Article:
Paul Millsap, F, Atlanta Hawks
Millsap averaged 16.7 points on 56.5% true-shooting, 7.8 rebounds, and 3.1 assists on the season. He was named an All-Star for the second consecutive season and was one of the most important defenders on a team that finished sixth in defensive efficiency. Continue Reading…

The Hawks’ season likely came to an end with about a minute remaining in the second quarter.

Yes, the game remained close throughout and even needed overtime to be decided. Yes, there is still at least one more game that needs to be played in this series. And yes, these Hawks have shown that — more often than not — they will fight when presented with adversity.

But when Al Horford was ejected for what the officials deemed as an elbow to the head of Cavs guard Matthew Dellavedova, Game 3 was essentially over for Atlanta. The Hawks had their chances late, but nearly every mistake that the Hawks made can be linked to the absence of Horford. Jeff Teague was the only Hawk willing to shoot, Mike Scott was on the floor too much, and the Hawks being short the best body they had to box out Tristan Thompson all led to their 114-111 downfall against the Cavaliers.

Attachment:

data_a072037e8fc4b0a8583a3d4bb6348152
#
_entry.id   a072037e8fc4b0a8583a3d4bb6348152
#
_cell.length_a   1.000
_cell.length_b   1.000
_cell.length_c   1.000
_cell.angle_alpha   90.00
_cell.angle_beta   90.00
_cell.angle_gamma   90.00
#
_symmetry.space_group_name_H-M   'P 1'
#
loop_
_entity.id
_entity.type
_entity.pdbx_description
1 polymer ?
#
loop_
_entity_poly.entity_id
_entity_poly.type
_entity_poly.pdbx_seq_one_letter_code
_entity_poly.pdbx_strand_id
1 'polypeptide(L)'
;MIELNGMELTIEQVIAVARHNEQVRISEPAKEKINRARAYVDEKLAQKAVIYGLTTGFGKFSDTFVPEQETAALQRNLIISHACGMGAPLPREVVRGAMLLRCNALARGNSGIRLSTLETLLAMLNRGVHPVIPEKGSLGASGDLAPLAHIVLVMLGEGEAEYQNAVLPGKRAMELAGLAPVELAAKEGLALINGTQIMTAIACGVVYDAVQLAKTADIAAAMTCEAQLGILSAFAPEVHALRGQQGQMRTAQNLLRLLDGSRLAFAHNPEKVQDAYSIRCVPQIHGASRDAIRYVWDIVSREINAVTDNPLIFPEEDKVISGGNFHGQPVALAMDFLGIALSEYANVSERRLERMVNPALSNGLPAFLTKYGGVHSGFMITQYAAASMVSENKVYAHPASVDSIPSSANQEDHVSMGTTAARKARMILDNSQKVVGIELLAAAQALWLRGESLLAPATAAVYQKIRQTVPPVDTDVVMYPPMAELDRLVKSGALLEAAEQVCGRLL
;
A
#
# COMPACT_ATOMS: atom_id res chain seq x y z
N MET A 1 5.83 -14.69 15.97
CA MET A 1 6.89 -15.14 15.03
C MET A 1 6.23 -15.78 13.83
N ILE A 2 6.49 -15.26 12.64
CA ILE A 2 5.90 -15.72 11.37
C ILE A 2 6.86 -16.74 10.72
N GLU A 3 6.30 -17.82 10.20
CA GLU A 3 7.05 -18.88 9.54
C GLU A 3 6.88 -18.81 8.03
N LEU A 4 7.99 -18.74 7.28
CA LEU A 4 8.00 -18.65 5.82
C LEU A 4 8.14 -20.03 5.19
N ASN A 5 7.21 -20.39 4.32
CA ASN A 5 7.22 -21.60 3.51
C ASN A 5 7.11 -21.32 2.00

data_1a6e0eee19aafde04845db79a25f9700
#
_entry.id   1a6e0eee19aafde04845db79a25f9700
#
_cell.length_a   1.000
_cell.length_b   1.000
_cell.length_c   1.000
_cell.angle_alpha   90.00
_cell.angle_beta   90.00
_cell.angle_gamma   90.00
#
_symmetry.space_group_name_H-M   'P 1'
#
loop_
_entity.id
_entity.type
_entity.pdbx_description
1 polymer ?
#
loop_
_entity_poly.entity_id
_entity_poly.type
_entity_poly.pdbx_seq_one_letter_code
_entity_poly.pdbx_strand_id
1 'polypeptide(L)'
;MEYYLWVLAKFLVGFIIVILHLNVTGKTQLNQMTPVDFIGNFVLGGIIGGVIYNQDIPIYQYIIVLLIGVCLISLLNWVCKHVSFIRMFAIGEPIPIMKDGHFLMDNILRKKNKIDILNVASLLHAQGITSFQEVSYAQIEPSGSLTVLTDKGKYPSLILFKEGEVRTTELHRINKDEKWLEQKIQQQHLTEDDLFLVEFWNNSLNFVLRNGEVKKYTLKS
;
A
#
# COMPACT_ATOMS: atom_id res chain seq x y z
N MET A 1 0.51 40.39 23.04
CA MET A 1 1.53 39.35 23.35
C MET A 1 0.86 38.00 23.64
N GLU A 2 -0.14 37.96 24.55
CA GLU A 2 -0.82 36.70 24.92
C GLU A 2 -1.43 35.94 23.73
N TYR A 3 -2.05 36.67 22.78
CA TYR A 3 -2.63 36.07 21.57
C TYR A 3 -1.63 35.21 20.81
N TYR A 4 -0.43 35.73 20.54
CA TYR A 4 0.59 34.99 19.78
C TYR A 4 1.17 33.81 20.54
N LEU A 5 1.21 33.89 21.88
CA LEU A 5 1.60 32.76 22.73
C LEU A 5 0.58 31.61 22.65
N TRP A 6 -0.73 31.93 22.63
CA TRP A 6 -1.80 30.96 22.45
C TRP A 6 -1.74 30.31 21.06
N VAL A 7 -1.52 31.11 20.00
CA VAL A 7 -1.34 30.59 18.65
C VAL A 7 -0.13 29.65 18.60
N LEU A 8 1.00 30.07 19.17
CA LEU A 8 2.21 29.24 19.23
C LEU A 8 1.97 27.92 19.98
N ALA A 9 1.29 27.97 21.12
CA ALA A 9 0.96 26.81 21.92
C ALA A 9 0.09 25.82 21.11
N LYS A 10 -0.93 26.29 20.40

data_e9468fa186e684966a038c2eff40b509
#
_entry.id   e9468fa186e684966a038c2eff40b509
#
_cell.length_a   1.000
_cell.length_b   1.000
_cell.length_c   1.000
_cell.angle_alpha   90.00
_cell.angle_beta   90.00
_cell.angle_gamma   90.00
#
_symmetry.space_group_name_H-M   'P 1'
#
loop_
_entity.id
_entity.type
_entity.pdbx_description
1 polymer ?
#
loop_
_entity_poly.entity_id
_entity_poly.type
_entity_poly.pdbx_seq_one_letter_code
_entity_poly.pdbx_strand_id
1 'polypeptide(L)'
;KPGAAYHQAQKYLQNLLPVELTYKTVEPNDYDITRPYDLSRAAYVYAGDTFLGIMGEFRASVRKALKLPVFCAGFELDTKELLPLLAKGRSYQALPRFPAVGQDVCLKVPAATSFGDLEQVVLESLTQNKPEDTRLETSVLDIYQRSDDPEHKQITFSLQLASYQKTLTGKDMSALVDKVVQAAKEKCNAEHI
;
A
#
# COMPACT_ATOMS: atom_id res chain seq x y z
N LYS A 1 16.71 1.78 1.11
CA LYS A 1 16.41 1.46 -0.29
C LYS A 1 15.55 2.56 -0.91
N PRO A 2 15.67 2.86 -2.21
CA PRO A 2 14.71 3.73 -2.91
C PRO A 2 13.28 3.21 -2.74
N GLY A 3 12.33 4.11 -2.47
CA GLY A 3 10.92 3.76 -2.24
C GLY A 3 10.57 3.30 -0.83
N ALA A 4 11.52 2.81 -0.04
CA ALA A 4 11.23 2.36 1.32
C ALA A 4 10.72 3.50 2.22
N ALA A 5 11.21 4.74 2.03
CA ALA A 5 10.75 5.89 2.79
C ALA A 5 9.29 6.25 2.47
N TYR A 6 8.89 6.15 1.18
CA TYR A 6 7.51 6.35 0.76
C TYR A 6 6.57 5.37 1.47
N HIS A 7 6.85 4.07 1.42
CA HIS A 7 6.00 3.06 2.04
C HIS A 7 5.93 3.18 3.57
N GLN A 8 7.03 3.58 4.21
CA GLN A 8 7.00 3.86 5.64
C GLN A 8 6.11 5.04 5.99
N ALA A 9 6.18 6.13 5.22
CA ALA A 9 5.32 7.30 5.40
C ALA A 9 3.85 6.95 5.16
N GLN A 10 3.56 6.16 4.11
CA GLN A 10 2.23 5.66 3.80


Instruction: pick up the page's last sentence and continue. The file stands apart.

“I did think he went at me but I should have handled it better,” Horford said on the season-changing play. “Shouldn’t have gotten caught up in that and it’s something I’ll definitely learn from.” Continue Reading…

Atlanta Journal-Constitution Hawks beat writer Chris Vivlamore tweeted that starting shooting guard Kyle Korver will be out for the remainder of the season with a severely sprained ankle suffered in Friday’s Game 2 loss to the Cleveland Cavaliers at Philips Arena.

@CVivlamoreAJC: BREAKING: Kyle Korver is OUT for the remainder of the playoffs with ankle injury.

Vivalmore followed up that there is no word on who will start in Korver’s place in Game 3 in Cleveland on Sunday. The Hawks already lost Thabo Sefolosha for the season to a broken leg suffered during his arrest by NYPD. Kent Bazemore seems the most likely candidate to start in Korver’s place. Following is the text of an Atlanta Hawks press release: